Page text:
Elevate site, usually found on the top of a mountain or hill; most high places were Canaanite places of pagan worship.
HEATHEN WORSHIP AT THE HIGH PLACE: The average high place would have an altar (2 Kings 21:3; 2 Chron 14:3), a carved wooden pole that depicted the female goddess of fertility (Asherah), a stone pillar symbolizing the male deity (2 Kings 3:2), other idols (2 Kings 12:31; 13:32; 16:32-33). At these places of worship the people sacrificed animals (at some high places children were sacrificed according to Jer 7:31), burned incense to their gods, prayed, ate sacrificial meals, and were involved with male or female cultic Continue reading DEFINITON OF THE DAY (HIGH PLACE)→
Cattle were primarily a measure or symbol of wealth in biblical times. They were both familiar and significant, good characteristics for symbolic use. Among his livestock, the wealthy Job had a thousand oxen (Job 1:3). Cattle not only provided meat, milk, leather, and other by-products, they were the main animal workforce in ancient agricultural societies. Oxen (castrated bulls) pulled plows as well as wagons. Continue reading SIGNS AND SYMBOLS OF THE BIBLE (BULL/CALF)→
Old Testament rules of holiness had a vital either/or quality about them, unlike more tolerant religious rules of the present day. These older rules paint a portrait of a holy and just God, one whose will cannot be dismissed and whose word cannot be ignored. On one occasion that illustrates the stringency of these rules, a bystander tried to save the ark of the covenant from a fall, but in so doing violated the rule of holiness and lost his life (2 Samuel 6:6-7). Continue reading WHY WOULD PEOPLE DIE IF THEY GOT TOO CLOSE TO GOD?→
The horns of certain animals appear frequently in Scriptures as symbols. These are often used in prophetic visions to represent the power of individuals or kingdoms (1 Kings 22:11). While horns were also fashioned into musical instruments (see TRUMPET/SHOFAR), their symbolic use is usually indicated when they are mentioned. Hornlike projections were included at the four corners of the altar of incense in the original tabernacle and in the Jerusalem temple. These horns were carved from wood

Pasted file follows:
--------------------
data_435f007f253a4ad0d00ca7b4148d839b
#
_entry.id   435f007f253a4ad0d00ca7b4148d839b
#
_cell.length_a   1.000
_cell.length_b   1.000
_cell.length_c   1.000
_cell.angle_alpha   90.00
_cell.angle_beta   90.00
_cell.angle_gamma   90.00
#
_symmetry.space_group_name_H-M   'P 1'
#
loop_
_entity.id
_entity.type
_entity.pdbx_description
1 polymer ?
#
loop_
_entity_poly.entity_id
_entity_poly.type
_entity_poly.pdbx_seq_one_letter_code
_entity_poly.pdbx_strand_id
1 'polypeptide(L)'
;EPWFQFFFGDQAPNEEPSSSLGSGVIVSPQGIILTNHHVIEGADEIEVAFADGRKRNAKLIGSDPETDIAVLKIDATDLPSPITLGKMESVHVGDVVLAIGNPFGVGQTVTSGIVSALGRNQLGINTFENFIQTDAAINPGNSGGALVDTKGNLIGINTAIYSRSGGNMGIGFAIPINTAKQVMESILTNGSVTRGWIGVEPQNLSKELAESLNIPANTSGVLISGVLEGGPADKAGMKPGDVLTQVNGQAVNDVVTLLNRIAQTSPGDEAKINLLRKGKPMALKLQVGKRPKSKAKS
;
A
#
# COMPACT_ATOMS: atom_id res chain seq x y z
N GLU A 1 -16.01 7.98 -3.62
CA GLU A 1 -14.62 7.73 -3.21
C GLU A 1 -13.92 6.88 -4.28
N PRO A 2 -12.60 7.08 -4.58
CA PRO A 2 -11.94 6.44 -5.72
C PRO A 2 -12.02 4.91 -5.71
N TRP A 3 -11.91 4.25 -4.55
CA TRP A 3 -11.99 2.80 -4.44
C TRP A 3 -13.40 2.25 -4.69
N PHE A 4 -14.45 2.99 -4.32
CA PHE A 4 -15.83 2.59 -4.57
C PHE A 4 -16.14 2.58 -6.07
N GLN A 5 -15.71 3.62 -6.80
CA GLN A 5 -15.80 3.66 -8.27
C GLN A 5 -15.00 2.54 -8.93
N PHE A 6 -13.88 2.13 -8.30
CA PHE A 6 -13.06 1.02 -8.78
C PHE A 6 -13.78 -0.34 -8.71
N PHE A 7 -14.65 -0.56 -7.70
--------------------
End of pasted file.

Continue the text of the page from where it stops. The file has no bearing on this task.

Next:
The most notable candlesticks in the Bible are those created for use in God’s house. The lamp stand or menorah that stood in the tabernalce was made of a single sheet of pure gold and had seven branches, each topped with a lamp in the shape of an almond blossom (Exod 25:31-40). Solomon’s temple had ten of these candles (1 Kings 7:49). Each lamp burned olive oil and was kept burning through the night as a symbol that God was with his chosen people at all times (Exod 27:21; 1 Sam 3:3). Extrabiblical sources suggest that in later times the middle lamp, which represented God himself, was kept burning around the clock. Continue reading SIGNS AND SYMBOLS OF THE BIBLE (CANDLESTICK/LAMP STAND)→
The Greek word translated “transfiguration” is the same word from which we get the English term metamorphosis. In this experience, possibly on Mount Hermon, Christ’s whole appearance changed. Peter, James, and John were able to see, for a few moments, Jesus in His glorified state (2 Peter 1:17). This brilliant revelation of the divinity of Jesus, Continue reading WHAT PURPOSE DID THE TRANSFIGURATION SERVE?→
Building is both an effort and a result. If we build well, the product will be a structure we call a building. The Bible is full of people building altars, cities, houses, roads, towers, walls, and more. Quite a few significant buildings are mentioned: the Tower of Babel, the walled city of Jerusalem, the temple of Solomon. We read of cities being built and destroyed. The greatest builder of all time is God, the builder of creation from the Continue reading SIGNS & SYMBOLS OF THE BIBLE (BUILDING)→
God wanted to dwell among his people. How does a holy God dwell among sinful people? First God required the people to sacrifice a perfect animal for their sins (Lev 17:11). The blood of the animal was important to justify the people before God. Only the finest animal-a perfect one-was good enough. Sacrifices needed to be offered on a regular basis (Heb 9:25). The person bringing the offering would put his hand on the head of the lamb
The tabernacle was a religious structure built during the exodus when God’s people lived in tents. The Hebrew word mishkan, translated “tabernacle,” literally means “residence” or “dwelling place.” It is related to the word for God’s glorious presence, shekinah. Thus, the very word tabernacle connotes God’s indwelling presence among his people.